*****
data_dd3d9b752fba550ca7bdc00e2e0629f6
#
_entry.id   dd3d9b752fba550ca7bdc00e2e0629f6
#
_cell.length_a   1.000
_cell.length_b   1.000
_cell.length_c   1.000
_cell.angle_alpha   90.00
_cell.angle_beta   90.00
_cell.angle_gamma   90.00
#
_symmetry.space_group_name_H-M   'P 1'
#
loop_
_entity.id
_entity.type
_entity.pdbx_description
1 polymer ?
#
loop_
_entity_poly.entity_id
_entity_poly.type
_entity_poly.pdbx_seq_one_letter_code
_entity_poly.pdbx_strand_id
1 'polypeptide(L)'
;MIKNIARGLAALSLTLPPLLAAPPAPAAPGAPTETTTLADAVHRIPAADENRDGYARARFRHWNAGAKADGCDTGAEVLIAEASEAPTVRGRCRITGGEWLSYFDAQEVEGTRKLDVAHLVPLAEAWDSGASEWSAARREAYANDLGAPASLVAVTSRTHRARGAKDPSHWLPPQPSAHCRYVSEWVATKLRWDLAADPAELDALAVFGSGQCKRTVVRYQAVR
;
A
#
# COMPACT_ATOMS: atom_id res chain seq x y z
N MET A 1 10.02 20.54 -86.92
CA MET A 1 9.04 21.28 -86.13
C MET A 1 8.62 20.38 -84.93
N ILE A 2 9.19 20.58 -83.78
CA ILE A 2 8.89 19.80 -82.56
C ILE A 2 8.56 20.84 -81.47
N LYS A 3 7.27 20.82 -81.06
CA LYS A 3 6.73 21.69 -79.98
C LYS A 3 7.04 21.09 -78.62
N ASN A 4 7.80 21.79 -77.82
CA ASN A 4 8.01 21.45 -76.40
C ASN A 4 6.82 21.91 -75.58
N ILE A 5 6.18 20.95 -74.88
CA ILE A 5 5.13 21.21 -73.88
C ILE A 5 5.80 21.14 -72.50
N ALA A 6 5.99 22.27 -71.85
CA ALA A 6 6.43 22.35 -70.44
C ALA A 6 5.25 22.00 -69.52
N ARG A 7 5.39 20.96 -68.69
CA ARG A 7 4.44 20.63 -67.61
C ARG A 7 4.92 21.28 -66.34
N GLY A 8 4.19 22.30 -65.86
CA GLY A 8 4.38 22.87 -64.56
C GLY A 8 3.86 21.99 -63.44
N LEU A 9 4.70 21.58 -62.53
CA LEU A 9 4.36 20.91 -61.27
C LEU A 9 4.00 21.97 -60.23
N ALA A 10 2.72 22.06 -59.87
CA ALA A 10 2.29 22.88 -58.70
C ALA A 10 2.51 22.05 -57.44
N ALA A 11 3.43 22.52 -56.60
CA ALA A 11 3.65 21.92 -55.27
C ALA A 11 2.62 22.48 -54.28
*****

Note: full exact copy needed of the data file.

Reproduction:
data_dd3d9b752fba550ca7bdc00e2e0629f6
#
_entry.id   dd3d9b752fba550ca7bdc00e2e0629f6
#
_cell.length_a   1.000
_cell.length_b   1.000
_cell.length_c   1.000
_cell.angle_alpha   90.00
_cell.angle_beta   90.00
_cell.angle_gamma   90.00
#
_symmetry.space_group_name_H-M   'P 1'
#
loop_
_entity.id
_entity.type
_entity.pdbx_description
1 polymer ?
#
loop_
_entity_poly.entity_id
_entity_poly.type
_entity_poly.pdbx_seq_one_letter_code
_entity_poly.pdbx_strand_id
1 'polypeptide(L)'
;MIKNIARGLAALSLTLPPLLAAPPAPAAPGAPTETTTLADAVHRIPAADENRDGYARARFRHWNAGAKADGCDTGAEVLIAEASEAPTVRGRCRITGGEWLSYFDAQEVEGTRKLDVAHLVPLAEAWDSGASEWSAARREAYANDLGAPASLVAVTSRTHRARGAKDPSHWLPPQPSAHCRYVSEWVATKLRWDLAADPAELDALAVFGSGQCKRTVVRYQAVR
;
A
#
# COMPACT_ATOMS: atom_id res chain seq x y z
N MET A 1 10.02 20.54 -86.92
CA MET A 1 9.04 21.28 -86.13
C MET A 1 8.62 20.38 -84.93
N ILE A 2 9.19 20.58 -83.78
CA ILE A 2 8.89 19.80 -82.56
C ILE A 2 8.56 20.84 -81.47
N LYS A 3 7.27 20.82 -81.06
CA LYS A 3 6.73 21.69 -79.98
C LYS A 3 7.04 21.09 -78.62
N ASN A 4 7.80 21.79 -77.82
CA ASN A 4 8.01 21.45 -76.40
C ASN A 4 6.82 21.91 -75.58
N ILE A 5 6.18 20.95 -74.88
CA ILE A 5 5.13 21.21 -73.88
C ILE A 5 5.80 21.14 -72.50
N ALA A 6 5.99 22.27 -71.85
CA ALA A 6 6.43 22.35 -70.44
C ALA A 6 5.25 22.00 -69.52
N ARG A 7 5.39 20.96 -68.69
CA ARG A 7 4.44 20.63 -67.61
C ARG A 7 4.92 21.28 -66.34
N GLY A 8 4.19 22.30 -65.86
CA GLY A 8 4.38 22.87 -64.56
C GLY A 8 3.86 21.99 -63.44
N LEU A 9 4.70 21.58 -62.53
CA LEU A 9 4.36 20.91 -61.27
C LEU A 9 4.00 21.97 -60.23
N ALA A 10 2.72 22.06 -59.87
CA ALA A 10 2.29 22.88 -58.70
C ALA A 10 2.51 22.05 -57.44
N ALA A 11 3.43 22.52 -56.60
CA ALA A 11 3.65 21.92 -55.27
C ALA A 11 2.62 22.48 -54.28